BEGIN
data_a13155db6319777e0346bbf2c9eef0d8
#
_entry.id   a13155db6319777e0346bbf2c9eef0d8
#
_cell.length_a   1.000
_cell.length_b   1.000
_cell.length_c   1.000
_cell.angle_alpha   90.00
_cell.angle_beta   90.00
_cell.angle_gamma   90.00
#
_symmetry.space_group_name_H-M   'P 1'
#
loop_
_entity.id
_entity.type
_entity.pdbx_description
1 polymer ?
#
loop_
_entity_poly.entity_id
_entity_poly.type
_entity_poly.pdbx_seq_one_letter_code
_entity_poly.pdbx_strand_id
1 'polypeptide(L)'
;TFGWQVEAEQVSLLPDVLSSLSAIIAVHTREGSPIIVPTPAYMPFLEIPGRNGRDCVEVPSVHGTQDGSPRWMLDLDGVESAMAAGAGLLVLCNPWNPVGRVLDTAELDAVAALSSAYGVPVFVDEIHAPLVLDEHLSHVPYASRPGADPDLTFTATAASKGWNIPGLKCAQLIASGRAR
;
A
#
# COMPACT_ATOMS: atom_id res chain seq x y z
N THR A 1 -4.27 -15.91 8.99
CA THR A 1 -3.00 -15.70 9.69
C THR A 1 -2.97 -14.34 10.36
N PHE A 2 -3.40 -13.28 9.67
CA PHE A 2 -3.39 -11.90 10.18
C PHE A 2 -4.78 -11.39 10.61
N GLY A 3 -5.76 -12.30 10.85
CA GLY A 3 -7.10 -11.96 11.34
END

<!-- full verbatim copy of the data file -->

data_a13155db6319777e0346bbf2c9eef0d8
#
_entry.id   a13155db6319777e0346bbf2c9eef0d8
#
_cell.length_a   1.000
_cell.length_b   1.000
_cell.length_c   1.000
_cell.angle_alpha   90.00
_cell.angle_beta   90.00
_cell.angle_gamma   90.00
#
_symmetry.space_group_name_H-M   'P 1'
#
loop_
_entity.id
_entity.type
_entity.pdbx_description
1 polymer ?
#
loop_
_entity_poly.entity_id
_entity_poly.type
_entity_poly.pdbx_seq_one_letter_code
_entity_poly.pdbx_strand_id
1 'polypeptide(L)'
;TFGWQVEAEQVSLLPDVLSSLSAIIAVHTREGSPIIVPTPAYMPFLEIPGRNGRDCVEVPSVHGTQDGSPRWMLDLDGVESAMAAGAGLLVLCNPWNPVGRVLDTAELDAVAALSSAYGVPVFVDEIHAPLVLDEHLSHVPYASRPGADPDLTFTATAASKGWNIPGLKCAQLIASGRAR
;
A
#
# COMPACT_ATOMS: atom_id res chain seq x y z
N THR A 1 -4.27 -15.91 8.99
CA THR A 1 -3.00 -15.70 9.69
C THR A 1 -2.97 -14.34 10.36
N PHE A 2 -3.40 -13.28 9.67
CA PHE A 2 -3.39 -11.90 10.18
C PHE A 2 -4.78 -11.39 10.61
N GLY A 3 -5.76 -12.30 10.85
CA GLY A 3 -7.10 -11.96 11.34